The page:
Welcome to the first Hot Seat Report of the 2020-21 season! If you are new to Coaches Database, the Hot Seat Report is an updating list of college basketball head coaches with low job security. Each week, coaches are added/removed/shuffled around based on their performance.
Throughout the season, the doomed coaches will be organized and re-organized into four categories that correspond with the actual *hotness* of their seat.
For a recap of the coaching changes from last season, check out the 2020 Coaching Carousel. There are a few interim coaches on this year’s version, but keep it bookmarked as more jobs open up throughout the season.
Note: Coaches in each category below are sorted alphabetically.
YOUR CHAIR IS ON FIRE, SIR
Coaches at the end of the line at their current school.
- Jim Christian (Boston College)
- The Eagles have sported an ugly 25-85 ACC record in six seasons under Christian and the high point of his tenure was a first-round NIT exit back in 2018 (BC hasn’t been to the NCAAs since 2009). Christian’s team lost three of its top four scorers from last year and he is bringing in the second-lowest rated recruiting class in the ACC, so his work is cut out for him. The COVID-19 pandemic likely saved Christian’s job last year, as so few schools elected to fire head coaches, but it seems pretty inevitable that 2020-21 will be Christian’s last at BC.
- Dave Leitao (DePaul)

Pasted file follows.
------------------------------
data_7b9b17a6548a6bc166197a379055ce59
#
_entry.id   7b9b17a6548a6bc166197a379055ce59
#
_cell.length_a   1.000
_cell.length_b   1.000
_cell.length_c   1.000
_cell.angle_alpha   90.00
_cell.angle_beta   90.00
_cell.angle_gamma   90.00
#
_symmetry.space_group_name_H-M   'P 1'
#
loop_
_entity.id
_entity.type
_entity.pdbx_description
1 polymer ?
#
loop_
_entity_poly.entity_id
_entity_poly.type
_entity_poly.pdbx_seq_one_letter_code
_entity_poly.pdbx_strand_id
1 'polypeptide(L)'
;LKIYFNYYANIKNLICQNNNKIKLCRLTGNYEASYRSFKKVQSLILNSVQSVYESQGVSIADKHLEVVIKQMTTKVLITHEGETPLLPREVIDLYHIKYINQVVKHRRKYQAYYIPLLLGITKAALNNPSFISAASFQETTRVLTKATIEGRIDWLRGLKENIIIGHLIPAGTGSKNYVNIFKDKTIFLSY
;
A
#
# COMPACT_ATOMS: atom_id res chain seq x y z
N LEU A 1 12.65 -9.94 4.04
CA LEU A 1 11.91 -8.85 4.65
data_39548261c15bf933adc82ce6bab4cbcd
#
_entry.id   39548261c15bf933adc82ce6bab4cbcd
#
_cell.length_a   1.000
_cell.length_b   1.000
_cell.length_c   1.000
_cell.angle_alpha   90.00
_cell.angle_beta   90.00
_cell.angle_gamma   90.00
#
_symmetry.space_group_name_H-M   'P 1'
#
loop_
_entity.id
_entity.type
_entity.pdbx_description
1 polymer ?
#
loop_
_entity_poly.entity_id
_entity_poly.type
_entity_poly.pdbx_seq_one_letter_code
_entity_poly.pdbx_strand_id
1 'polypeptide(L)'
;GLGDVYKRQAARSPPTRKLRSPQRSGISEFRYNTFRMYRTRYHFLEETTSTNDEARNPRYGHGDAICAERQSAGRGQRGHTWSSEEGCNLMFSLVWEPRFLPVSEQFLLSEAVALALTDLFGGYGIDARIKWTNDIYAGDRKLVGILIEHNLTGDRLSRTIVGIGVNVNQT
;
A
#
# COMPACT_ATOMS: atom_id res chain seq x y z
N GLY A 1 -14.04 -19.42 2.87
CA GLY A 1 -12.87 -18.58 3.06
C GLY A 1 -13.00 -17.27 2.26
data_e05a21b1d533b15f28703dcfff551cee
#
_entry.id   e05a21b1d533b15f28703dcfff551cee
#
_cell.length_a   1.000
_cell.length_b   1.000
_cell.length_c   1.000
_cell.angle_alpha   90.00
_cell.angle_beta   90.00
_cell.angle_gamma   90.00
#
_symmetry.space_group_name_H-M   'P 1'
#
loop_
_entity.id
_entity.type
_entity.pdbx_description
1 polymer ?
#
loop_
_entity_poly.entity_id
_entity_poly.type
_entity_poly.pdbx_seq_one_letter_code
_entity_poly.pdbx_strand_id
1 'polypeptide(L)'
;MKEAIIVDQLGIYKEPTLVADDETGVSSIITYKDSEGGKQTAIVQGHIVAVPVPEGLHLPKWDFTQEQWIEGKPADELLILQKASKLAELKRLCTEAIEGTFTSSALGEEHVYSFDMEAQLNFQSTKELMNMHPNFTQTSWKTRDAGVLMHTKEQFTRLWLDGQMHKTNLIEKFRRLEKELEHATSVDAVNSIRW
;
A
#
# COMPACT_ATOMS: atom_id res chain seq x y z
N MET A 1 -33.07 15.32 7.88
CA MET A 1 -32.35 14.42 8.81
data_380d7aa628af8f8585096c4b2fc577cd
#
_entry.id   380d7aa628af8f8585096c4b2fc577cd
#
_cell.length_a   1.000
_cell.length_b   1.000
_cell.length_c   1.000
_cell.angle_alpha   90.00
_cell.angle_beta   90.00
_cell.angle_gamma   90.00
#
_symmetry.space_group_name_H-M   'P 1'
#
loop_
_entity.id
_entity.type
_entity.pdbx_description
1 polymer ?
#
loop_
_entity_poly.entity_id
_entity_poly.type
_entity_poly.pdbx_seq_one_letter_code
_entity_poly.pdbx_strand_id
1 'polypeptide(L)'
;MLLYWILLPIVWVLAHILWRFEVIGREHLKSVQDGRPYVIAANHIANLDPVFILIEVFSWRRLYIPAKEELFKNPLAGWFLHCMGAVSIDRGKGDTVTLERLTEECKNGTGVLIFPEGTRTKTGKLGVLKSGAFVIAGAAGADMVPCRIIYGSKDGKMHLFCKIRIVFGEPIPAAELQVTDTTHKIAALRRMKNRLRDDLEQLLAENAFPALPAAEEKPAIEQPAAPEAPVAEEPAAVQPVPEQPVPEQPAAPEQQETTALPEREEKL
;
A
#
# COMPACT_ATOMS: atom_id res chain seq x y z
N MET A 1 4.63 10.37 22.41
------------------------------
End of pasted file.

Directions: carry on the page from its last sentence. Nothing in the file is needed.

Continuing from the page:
- Leitao had an ally in former AD Jean Lenti Ponsetto, who gave him a contract extension in April on her way out the door despite his 19-71 Big East record over the last five years and NCAA suspension for rules violations just last season (the program is still on probation, by the way). DeWayne Peevy is the new AD, starting in September after after 12 years at Kentucky. Leitao’s contract has no buyout, so it will be pretty easy for Peevy to make the move and bring in his own guy if the Blue Demons have another rough season.
- Donyell Marshall (Central Connecticut)
- CCSU made a splash in 2016 when it hired Marshall, a long-time NBA player and former UConn star, to lead the Blue Devils’ program. Unfortunately, the buzz did not translate to wins and Marshall finds himself 53 (!!) games below .500 through his first four years. Last year’s team was just 4-27 (3-15) and finished at #347 (out of 353) in KenPom. There was also that suspension handed to Marshall back in 2017 when the school was investigating a “personnel issue” between he and an assistant. We respect the splashy hire, but it’s time to move on.
- Jeff Neubauer (Fordham)
- We wrote one year ago that Fordham keeping Neubauer was one of the biggest surprises of the 2019 offseason, and alas, here we are again. Neubauer has seemingly done nothing to prove that he can be successful at Fordham but AD David Roach continues to hold out hope. In his first year, Neubauer led the Rams to 17 wins and a CBI in berth but in the four years since the Rams have gone right back to the A-10 basement. Neubauer added two former head coaches (Anthony Evans and Dennis Felton) to his staff last year but the Rams ended up losing even more games than in the year prior.
- Richard Pitino (Minnesota)